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November 2006

"Discovering" Vitamins
Nutrition Science Updates
Supplement Science Updates
Ask Dr. J: Whole Grains
References
In the Health News
Diet and Disease
No Time to Cook?

"Discovering" Vitamins

Dear Friends,

Paging through a copy of Discover Magazine from 2005, I noted with curiosity an article on the use of high-dose vitamin therapy for the treatment of mental disorders, from psychosis to attention deficit-hyperactivity to manic-depressive disorders. The article started out with the story of a farmer who had found that aggressive pigs could be calmed down with extra vitamins and minerals in their feed. A friend had children with mental problems, and when they gave the angry, aggressive son some supplements all his symptoms disappeared within a month.

Next, they treated the psychotic daughter with the same formula and found that she was much better within days, and her symptoms were almost completely gone in a week. Nine years later both children were symptom free. Another researcher found that prisoners’ behavior improved when they were given supplements, and his research was repeated in England in a placebo-controlled study with vitamins, minerals, fish oil and GLA from evening primrose oil. The results were impressive, with the prisoners in the active treatment group showing 35 percent fewer anti-social acts than those on the placebo, an unprecedented reduction.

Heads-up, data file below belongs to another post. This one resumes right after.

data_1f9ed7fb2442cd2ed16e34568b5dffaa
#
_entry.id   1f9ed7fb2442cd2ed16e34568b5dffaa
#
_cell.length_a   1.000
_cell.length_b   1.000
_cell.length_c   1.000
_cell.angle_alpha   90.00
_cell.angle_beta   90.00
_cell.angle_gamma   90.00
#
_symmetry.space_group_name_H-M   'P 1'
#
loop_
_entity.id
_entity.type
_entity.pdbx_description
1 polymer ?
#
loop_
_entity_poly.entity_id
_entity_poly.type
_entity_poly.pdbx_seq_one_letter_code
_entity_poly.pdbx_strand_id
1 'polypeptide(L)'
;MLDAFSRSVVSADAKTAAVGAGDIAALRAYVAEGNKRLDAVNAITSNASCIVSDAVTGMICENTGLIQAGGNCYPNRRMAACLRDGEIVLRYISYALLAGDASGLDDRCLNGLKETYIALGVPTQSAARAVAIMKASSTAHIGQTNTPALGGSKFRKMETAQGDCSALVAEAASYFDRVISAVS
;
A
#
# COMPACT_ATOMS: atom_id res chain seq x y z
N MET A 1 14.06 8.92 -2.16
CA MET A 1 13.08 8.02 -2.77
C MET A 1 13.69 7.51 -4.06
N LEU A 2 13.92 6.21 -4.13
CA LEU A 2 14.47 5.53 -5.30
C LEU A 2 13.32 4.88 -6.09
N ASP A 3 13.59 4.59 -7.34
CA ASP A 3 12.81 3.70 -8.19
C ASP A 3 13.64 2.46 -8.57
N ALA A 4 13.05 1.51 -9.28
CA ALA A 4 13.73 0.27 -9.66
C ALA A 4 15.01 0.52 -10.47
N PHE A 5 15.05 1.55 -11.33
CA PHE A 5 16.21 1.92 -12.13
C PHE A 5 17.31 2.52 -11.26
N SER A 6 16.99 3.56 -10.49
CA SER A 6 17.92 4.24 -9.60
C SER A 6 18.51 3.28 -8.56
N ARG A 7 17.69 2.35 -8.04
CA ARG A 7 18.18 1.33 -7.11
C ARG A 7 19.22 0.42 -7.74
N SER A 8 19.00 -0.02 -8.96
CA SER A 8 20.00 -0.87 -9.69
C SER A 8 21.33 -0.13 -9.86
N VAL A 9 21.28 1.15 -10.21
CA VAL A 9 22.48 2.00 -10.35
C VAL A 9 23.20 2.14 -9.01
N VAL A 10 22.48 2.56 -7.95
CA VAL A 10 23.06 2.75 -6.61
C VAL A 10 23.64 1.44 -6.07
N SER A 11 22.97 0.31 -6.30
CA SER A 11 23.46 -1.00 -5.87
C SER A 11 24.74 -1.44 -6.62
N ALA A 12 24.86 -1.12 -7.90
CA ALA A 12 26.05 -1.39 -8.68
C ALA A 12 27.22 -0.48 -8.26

With such results to point to and two remarkable cases of her own, a research psychologist approached a Harvard researcher at McLean Hospital, renowned for treatment of mental disorders. While skeptical, he gave the sample he had been given to a colleague’s son with bipolar disorder. The boy improved dramatically within days, and then the boy’s sister had similarly dramatic results. After further successful experience with bipolar patients he published his findings, realizing that he was putting his “career on the line.”